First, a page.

From The Stone Diaries
by Carol Shields
"I believe in aristocracy though, if that is the right word and if a democrat may use it. Not an aristocracy of power based upon rank and influence, but an aristocracy of the sensitive, the considerate and the plucky. Its members are to be found in all nations and classes and all through the ages and there is a secret understanding between them when they meet. They represent the true human tradition, the one permanent victory of our queer race over cruelty and chaos."
From a 1941 essay by
E. M. Forster
Dedication
To my husband John, who makes dreams come true.
First words
If a cat may look on a king, as the English proverb goes, so can a Kitty. (Author's Note)
Princess Margaret strode out of the theater. (Chapter One)
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(Click to show. Warning: May contain spoilers.)
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Amazon.com Amazon.com Review (ISBN 0446517127, Hardcover)

The killer quill of Kitty Kelley, who skewered Jackie Onassis, Frank Sinatra, and Nancy Reagan, goes for royal blood in her latest tell-all biography, The Royals. Fans of the 1992 book Diana used to bash her in-laws--Andrew Morton's Diana: Her True Story--and Prince Charles's 1995 riposte--Jonathan Dimbleby's The Prince of Wales--will detect much familiar material. So will anyone who's ever read a newspaper. Even so, Kelley has a great eye for the salable quote and anecdote, and her book makes for handy one-stop gossip shopping.

Here are a few of the nasty allegations Kelley collects in a history of Britain's top dogs: though the royals may love their corgis more than their children and spouses, they pinch the poor pooches' posteriors to make them bark into the phone to amuse the royals at the other end of the line. Also, the Queen Mother may have been born out of wedlock, and her daughter, Queen Elizabeth, may have been conceived by artificial insemination.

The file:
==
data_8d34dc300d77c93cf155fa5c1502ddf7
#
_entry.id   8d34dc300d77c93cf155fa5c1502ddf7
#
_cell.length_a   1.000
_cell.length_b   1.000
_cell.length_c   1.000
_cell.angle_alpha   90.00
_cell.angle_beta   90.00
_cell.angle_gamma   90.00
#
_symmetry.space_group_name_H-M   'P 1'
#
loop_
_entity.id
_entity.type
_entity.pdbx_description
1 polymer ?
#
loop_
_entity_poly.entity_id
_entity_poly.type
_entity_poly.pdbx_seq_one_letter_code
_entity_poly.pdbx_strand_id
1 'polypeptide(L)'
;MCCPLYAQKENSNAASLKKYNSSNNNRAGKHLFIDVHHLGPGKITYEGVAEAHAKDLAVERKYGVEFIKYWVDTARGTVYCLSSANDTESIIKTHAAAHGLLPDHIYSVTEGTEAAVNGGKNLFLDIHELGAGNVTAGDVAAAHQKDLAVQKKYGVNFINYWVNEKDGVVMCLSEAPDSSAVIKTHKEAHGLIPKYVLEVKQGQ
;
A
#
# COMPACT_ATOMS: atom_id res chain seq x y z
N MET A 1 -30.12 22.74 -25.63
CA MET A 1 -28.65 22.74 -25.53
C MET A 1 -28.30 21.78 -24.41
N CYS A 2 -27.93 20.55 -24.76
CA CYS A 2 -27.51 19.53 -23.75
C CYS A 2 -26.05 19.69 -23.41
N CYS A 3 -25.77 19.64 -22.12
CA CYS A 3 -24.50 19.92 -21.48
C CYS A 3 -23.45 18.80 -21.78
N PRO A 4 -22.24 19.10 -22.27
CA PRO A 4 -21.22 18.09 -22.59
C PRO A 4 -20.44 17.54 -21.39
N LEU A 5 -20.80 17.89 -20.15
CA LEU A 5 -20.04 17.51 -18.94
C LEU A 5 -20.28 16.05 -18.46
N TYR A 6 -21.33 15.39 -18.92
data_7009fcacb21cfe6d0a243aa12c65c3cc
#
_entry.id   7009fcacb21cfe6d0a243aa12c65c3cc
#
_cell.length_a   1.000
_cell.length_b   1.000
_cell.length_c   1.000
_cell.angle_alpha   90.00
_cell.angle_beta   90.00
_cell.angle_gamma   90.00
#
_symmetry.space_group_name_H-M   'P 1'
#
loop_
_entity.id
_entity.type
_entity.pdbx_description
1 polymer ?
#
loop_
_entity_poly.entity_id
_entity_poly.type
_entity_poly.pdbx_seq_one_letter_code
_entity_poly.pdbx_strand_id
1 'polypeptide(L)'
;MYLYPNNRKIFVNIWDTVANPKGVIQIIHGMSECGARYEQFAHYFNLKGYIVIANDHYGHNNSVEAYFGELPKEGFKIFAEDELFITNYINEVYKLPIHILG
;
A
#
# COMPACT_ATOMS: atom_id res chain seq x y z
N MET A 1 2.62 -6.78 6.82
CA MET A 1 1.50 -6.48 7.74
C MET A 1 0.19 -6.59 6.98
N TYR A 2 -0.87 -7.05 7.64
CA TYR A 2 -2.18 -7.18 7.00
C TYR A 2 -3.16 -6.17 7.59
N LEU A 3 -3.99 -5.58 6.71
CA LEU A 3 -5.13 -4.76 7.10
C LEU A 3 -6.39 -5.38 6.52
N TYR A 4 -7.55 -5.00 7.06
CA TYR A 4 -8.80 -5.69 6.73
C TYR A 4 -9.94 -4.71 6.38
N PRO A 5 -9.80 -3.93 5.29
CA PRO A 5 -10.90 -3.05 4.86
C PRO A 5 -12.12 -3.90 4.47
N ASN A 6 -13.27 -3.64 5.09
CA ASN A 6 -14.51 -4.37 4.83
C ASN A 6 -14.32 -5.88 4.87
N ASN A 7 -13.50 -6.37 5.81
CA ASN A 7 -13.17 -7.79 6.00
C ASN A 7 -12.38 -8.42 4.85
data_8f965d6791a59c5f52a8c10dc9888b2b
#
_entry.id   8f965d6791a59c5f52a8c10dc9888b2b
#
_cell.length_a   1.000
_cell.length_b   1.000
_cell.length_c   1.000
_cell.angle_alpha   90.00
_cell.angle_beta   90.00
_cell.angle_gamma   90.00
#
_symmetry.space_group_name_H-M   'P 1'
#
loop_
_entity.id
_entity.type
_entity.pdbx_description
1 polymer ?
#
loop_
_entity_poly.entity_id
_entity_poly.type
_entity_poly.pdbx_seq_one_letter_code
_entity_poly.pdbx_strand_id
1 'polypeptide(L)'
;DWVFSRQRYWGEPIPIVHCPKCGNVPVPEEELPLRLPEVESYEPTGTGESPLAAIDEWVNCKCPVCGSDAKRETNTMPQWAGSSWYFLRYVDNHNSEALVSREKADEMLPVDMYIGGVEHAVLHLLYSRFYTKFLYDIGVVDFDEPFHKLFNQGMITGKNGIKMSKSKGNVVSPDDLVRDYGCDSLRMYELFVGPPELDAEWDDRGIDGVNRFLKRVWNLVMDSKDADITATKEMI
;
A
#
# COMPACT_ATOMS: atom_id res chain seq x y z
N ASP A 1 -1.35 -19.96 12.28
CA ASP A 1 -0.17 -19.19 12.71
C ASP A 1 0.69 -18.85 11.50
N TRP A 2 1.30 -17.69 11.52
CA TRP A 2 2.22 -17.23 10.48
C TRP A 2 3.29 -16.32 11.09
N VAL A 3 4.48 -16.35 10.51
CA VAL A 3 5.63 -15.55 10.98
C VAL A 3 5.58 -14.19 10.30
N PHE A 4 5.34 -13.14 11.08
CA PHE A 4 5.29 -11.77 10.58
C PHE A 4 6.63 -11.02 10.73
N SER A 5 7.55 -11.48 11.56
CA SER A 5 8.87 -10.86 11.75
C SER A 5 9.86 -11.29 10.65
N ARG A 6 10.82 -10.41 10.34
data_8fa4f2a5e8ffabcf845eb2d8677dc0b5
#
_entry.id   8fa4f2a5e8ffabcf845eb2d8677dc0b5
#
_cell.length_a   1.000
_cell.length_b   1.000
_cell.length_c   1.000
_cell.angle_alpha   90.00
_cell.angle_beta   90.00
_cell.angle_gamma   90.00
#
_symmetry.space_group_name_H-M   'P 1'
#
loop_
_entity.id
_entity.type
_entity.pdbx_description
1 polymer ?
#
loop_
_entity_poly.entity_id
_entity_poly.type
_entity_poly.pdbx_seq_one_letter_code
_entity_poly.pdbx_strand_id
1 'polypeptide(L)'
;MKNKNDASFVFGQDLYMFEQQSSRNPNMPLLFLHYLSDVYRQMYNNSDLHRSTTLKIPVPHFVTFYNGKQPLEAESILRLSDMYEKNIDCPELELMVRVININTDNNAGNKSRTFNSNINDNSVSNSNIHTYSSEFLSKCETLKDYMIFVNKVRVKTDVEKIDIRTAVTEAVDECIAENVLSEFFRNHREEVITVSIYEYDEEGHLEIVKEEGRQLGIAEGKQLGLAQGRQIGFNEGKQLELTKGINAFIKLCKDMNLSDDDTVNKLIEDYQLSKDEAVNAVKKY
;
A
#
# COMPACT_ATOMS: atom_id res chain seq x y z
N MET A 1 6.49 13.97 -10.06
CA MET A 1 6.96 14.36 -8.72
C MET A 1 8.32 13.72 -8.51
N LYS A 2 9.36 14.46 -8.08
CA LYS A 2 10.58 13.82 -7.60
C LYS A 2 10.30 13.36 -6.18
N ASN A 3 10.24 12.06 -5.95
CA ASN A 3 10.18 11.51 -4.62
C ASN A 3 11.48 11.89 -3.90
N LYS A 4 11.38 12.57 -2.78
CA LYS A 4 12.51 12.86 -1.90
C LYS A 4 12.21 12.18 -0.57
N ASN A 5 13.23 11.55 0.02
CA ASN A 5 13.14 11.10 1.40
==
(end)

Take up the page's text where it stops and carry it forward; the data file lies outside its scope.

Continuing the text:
There are dozens of other stinky zingers in Kelley's book, mostly from anonymous sources. The late Princess Diana comes off the best, even though Kelley suggests that she may have shoved her 58-year-old stepmother down the stairs. Diana met her last lover, Dodi, after The Royals went to press, so there's nothing in it about them--though Kelley does relate previous 100 m.p.h. chases and press encounters ending in gore. It was a long, sad story leading up to the last crash, and Kelley tells the family's worst enemies' account of it in a tone colder than the royals themselves.

(retrieved from Amazon Mon, 30 Sep 2013 13:47:42 -0400)

(see all 4 descriptions)

They are the most chronicled family in the world. Their every move attracts headlines. Scores of books have tried and failed to penetrate the royal facade. Now bestselling biographer Kitty Kelley has gone behind palace walls to provide the first three-dimensional, comprehensive, and even-handed portrait of the men and women who make up the royal family. Illuminating the Windsor's arrogance, naivete, and lust as well as hard work, dedication, and ability to survive the most humiliating disclosure, The Royals is Kitty Kelley's richest, most iconoclastic, historically significant, and compelling book.… (more)

(summary from another edition)